|Wind turbines in the southern province of Bạc Liêu. NGOs are pusing for a reduction of coal and fossil fuel power, the development of renewable energy, and the efficient usage of energy. VNA/VNS Photo|
HÀ NỘI — Participants at a recent conference in Hà Nội called for smarter energy choices, given the impacts of coal power generation on air quality and air pollution’s influence on human health.
At the event, held on the occasion of the air quality awareness week, US Chargé d’Affaires to Việt Nam Caryn McClelland said coal power affects not only the environment but also people’s livelihoods and social order around the plants, noting that the surrounding areas of coal-fired power plants are impacted the most.
Statistics from the Green Innovation and Development Centre (GreenID) show that emissions in the life cycle of a 1,200MW coal-fired power plant include about 17 tonnes of lead, 1.66 tonnes of mercury, 117,818 tonnes of NO2, more than 139,600 tonnes of SO2, and nearly 26,200 tonnes of dust. The most dangerous is particulate matter that is less than 2.5 micrometres in diameter (PM2.5), equivalent to only one-thirtieth of a human hair.
GreenID director Nguỵ Thi Khanh said a survey of residents near the Duyên Hải, Vũng Áng and Hải Phòng thermal power plants shows that coal power generation has seriously affected their health.
Giving further details about air pollution’s influence on public health, Nguyễn Thị Trang Nhung, a researcher at the Hà Nội’s University of Public Health, said the research team focused on children’s health and collected data from the National Cancer Hospital and air monitoring stations from 2008 to 2014.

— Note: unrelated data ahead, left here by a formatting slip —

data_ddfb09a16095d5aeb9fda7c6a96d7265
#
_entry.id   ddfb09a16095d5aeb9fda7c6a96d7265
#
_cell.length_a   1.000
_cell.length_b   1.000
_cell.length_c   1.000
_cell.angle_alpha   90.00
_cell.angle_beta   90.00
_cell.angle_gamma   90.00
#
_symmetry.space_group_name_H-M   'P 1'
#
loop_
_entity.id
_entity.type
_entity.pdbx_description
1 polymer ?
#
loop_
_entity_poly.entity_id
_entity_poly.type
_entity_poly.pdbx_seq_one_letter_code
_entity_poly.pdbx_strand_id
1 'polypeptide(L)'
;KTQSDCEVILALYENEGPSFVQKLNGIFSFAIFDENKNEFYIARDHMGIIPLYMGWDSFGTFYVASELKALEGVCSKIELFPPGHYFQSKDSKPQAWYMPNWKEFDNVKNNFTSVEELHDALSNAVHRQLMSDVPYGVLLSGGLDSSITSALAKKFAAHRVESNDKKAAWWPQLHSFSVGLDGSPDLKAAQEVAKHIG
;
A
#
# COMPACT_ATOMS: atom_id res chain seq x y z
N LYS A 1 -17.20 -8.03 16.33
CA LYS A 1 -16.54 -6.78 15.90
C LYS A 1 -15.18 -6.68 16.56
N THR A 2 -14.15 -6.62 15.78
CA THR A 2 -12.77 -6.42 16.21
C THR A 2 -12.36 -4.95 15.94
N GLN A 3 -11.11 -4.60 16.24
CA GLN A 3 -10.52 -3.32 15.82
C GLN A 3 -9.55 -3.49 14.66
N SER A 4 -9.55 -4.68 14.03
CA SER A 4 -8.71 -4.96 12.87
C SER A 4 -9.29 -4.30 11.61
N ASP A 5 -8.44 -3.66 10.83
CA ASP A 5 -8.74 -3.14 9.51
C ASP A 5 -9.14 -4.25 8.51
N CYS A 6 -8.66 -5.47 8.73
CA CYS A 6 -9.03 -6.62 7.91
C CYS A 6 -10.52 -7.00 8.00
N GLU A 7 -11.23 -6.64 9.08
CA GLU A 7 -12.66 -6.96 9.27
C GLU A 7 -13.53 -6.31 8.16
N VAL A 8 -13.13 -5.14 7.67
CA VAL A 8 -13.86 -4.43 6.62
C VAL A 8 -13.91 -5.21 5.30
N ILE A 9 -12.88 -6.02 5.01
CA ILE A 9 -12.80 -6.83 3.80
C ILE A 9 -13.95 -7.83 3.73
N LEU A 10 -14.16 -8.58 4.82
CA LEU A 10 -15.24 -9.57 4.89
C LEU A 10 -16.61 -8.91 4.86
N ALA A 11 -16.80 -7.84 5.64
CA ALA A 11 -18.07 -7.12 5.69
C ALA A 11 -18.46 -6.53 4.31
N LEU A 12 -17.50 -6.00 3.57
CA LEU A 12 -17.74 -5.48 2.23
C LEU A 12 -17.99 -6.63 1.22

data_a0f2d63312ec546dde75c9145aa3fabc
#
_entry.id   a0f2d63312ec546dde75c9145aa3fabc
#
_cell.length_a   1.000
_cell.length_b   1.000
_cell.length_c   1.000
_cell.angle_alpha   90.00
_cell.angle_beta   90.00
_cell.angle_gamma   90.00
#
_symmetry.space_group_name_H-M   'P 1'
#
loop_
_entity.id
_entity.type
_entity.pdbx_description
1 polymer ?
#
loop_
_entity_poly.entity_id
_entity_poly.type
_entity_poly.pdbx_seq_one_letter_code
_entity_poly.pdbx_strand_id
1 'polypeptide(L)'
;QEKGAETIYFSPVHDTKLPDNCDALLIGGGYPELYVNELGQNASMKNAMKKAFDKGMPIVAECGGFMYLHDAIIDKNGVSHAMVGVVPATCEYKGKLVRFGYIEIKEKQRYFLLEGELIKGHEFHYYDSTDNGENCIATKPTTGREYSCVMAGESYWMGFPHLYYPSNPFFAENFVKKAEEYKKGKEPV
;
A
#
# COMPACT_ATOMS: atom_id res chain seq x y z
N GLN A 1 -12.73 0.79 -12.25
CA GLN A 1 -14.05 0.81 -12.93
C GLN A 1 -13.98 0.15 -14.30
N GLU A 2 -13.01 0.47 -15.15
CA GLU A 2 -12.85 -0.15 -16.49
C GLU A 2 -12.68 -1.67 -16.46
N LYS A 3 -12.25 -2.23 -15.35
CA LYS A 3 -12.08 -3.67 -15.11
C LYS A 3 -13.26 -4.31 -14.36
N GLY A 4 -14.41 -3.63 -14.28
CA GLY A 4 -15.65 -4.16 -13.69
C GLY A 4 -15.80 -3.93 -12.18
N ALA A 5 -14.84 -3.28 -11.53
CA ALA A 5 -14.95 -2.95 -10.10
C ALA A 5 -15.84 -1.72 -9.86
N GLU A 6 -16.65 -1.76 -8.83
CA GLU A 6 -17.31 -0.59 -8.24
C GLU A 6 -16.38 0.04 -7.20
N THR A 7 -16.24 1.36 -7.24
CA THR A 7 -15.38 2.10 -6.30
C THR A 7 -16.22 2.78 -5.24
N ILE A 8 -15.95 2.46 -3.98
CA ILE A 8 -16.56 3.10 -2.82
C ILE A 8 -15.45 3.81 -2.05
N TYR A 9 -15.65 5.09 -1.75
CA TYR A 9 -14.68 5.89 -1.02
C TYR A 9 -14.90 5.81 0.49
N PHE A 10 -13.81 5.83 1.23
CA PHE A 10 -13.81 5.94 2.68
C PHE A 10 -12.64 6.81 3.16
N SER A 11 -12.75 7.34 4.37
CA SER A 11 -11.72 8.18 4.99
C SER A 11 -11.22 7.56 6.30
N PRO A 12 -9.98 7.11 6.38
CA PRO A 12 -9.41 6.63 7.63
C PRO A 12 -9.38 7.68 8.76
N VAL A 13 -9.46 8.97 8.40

Results showed that most pollutants caused respiratory diseases in children; the possibility of disease contraction in summer is higher than in winter; the older children are, the greater they are affected by air pollution; and boys are more vulnerable to air pollution than girls.
For people aged 16 and above, the team studied hospitalised cardiovascular cases in Hà Nội and the northern provinces of Quảng Ninh and Phú Thọ, finding that PM1 and PM2.5 are linked with cardiovascular and chronic obstructive pulmonary diseases and lead to asthma and strokes in people over 64 years old.
However, the studies were limited since they did not assess long-term impacts and the number of air monitoring stations remained low, Nhung noted.
At the discussion, Khanh recommended that relevant ministries and sectors issue policies on air environment protection such as aligning domestic emission standards with international norms, prioritising renewable energy development, and promoting the use of public transport and electric vehicles.
Representatives from other non-governmental organisations urged the reduction of coal and fossil fuel power, the development of renewable energy, and the efficient use of energy.
They also called on Việt Nam to be prudent in its electricity sector development strategy until 2030, or the country could face consequences in terms of the environment and human health. — VNS
In Box: Capacity of coal-fired power plants to drop in 2025
The capacity of coal-fired power plants in Việt Nam will be reduced to 8,760MW in 2025 and 6,340MW in 2030 due to the sluggish implementation of several projects and the disagreement of some localities in coal-fired power plant development.
In 2020, the production of coal-fueled electricity will make up about 33.2 per cent of the total, gas-fueled thermal electricity 14.8 per cent, hydropower 30.1 per cent, and small hydropower and renewable energy 20.3 per cent.
By 2025, these figures will be respectively 37.1 per cent, 13.7 per cent, 18.2 per cent, and 25.5 per cent.
The total output of solar and wind power in 2020 and 2025 will be 12 billion kWh and 36 billion kWh, respectively. — VNS